Patrick Reed, whose fierce competitive streak has made him a stalwart of recent US Ryder Cup teams, is confident he can find major success at the Masters.
“Everyone wants to win, and if you don’t believe you can win them, then you probably shouldn’t be playing in them,” Reed said after he used a birdie barrage to seize the halfway lead in the first major of the year at Augusta National on Friday.
Reed fired a six-under par 66 for a nine-under total of 135 and a two-shot lead over Australian Marc Leishman.
It was Reed’s best-ever round at Augusta National by four strokes.
Through two rounds, he is tied for fewest putts with 51 and has 22 one-putts.
Perhaps more importantly, he has birdied all eight par-5 holes so far this week.
“The par-5s are huge here to pick up ground. You can’t shoot low without them,” said Reed, who had nine birdies all told on Friday — all in bursts of three. Reed said there was no reason he can’t keep it up through the weekend to claim his first major title.
“I believe that if I play the golf that I know how to play, that I can win majors,” he said. “I have to go in and not get ahead of myself and go into (Saturday) and just take it shot by shot, hole by hole, like I’ve been doing.”
Reed has only led a major championship entering the weekend one other time and notched his first top-10 at a major last August at the PGA Championship.But he’s no stranger to the pressure of the Ryder Cup matches between the USA and Europe.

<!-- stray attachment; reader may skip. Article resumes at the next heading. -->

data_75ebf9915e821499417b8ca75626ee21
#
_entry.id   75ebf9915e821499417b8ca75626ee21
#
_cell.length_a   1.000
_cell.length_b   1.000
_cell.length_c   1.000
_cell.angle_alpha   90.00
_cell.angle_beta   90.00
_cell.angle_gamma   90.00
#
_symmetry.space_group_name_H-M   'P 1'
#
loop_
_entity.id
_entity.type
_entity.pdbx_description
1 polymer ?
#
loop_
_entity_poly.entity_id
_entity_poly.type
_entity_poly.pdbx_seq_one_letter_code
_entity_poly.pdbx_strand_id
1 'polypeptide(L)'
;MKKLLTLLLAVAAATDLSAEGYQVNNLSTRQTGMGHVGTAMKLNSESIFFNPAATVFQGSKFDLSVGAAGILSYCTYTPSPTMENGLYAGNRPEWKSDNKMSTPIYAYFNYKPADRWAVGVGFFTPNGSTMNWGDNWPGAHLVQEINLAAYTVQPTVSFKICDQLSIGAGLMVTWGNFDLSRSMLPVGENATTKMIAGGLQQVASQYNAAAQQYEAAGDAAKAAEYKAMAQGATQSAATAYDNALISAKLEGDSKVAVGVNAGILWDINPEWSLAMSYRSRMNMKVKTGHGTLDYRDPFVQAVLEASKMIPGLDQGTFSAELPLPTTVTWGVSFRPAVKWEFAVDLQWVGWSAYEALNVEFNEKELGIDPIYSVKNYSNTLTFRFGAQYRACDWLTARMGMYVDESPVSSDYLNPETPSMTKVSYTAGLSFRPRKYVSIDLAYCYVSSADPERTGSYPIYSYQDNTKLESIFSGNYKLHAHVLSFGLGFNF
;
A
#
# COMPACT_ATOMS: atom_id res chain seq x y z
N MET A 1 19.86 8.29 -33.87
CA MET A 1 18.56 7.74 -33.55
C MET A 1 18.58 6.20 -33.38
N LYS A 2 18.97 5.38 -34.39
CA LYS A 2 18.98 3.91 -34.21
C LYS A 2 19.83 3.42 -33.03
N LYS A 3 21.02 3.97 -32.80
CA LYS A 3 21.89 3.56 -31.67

In his first Ryder Cup in 2014, Reed irked heckling European fans at Gleneagles by trying to shush them.
Two years later, he was back at Hazeltine, delivering a key singles win over Rory McIlroy in the Americans’ victory.
“Of course, Ryder Cup, it gets you kind of high,” he said. “High adrenaline, just kind of craziness going on.
“But it’s still golf,” he added. “You go out, you play golf and you just try to stick to your game plan, shoot as low a number as possible. And hopefully at the end on Sunday afternoon, it’s good enough.”
That’s exactly what he plans to do this weekend — and the fact that there are eight major champions within seven shots of his lead doesn’t change that.
“I’m just going to go ahead and do the same thing I’ve been doing,” he said. “I have 36 more holes to stick to my game plan.”